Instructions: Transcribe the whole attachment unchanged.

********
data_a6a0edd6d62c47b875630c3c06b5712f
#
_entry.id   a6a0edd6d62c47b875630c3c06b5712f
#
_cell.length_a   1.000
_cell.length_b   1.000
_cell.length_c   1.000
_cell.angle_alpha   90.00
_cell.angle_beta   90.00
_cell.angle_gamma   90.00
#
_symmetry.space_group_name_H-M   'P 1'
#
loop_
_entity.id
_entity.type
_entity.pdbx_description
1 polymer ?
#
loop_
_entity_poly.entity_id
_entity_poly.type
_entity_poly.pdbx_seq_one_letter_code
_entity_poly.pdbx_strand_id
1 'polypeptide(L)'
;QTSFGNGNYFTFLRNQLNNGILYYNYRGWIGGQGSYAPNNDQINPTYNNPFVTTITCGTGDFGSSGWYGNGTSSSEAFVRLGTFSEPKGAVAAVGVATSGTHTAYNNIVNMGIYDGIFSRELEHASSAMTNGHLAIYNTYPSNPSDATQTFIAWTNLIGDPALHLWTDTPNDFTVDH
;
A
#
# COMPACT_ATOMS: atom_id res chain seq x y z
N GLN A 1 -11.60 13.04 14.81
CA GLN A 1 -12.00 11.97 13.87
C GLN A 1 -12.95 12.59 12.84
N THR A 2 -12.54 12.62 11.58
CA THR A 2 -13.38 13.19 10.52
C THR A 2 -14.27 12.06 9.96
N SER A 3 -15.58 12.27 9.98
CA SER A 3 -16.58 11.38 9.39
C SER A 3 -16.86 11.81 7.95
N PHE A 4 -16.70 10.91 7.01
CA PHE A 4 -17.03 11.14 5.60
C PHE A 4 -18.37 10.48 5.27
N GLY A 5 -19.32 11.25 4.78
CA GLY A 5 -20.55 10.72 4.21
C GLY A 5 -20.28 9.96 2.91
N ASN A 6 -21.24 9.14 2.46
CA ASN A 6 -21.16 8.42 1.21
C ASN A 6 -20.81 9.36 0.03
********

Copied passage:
data_a6a0edd6d62c47b875630c3c06b5712f
#
_entry.id   a6a0edd6d62c47b875630c3c06b5712f
#
_cell.length_a   1.000
_cell.length_b   1.000
_cell.length_c   1.000
_cell.angle_alpha   90.00
_cell.angle_beta   90.00
_cell.angle_gamma   90.00
#
_symmetry.space_group_name_H-M   'P 1'
#
loop_
_entity.id
_entity.type
_entity.pdbx_description
1 polymer ?
#
loop_
_entity_poly.entity_id
_entity_poly.type
_entity_poly.pdbx_seq_one_letter_code
_entity_poly.pdbx_strand_id
1 'polypeptide(L)'
;QTSFGNGNYFTFLRNQLNNGILYYNYRGWIGGQGSYAPNNDQINPTYNNPFVTTITCGTGDFGSSGWYGNGTSSSEAFVRLGTFSEPKGAVAAVGVATSGTHTAYNNIVNMGIYDGIFSRELEHASSAMTNGHLAIYNTYPSNPSDATQTFIAWTNLIGDPALHLWTDTPNDFTVDH
;
A
#
# COMPACT_ATOMS: atom_id res chain seq x y z
N GLN A 1 -11.60 13.04 14.81
CA GLN A 1 -12.00 11.97 13.87
C GLN A 1 -12.95 12.59 12.84
N THR A 2 -12.54 12.62 11.58
CA THR A 2 -13.38 13.19 10.52
C THR A 2 -14.27 12.06 9.96
N SER A 3 -15.58 12.27 9.98
CA SER A 3 -16.58 11.38 9.39
C SER A 3 -16.86 11.81 7.95
N PHE A 4 -16.70 10.91 7.01
CA PHE A 4 -17.03 11.14 5.60
C PHE A 4 -18.37 10.48 5.27
N GLY A 5 -19.32 11.25 4.78
CA GLY A 5 -20.55 10.72 4.21
C GLY A 5 -20.28 9.96 2.91
N ASN A 6 -21.24 9.14 2.46
CA ASN A 6 -21.16 8.42 1.21
C ASN A 6 -20.81 9.36 0.03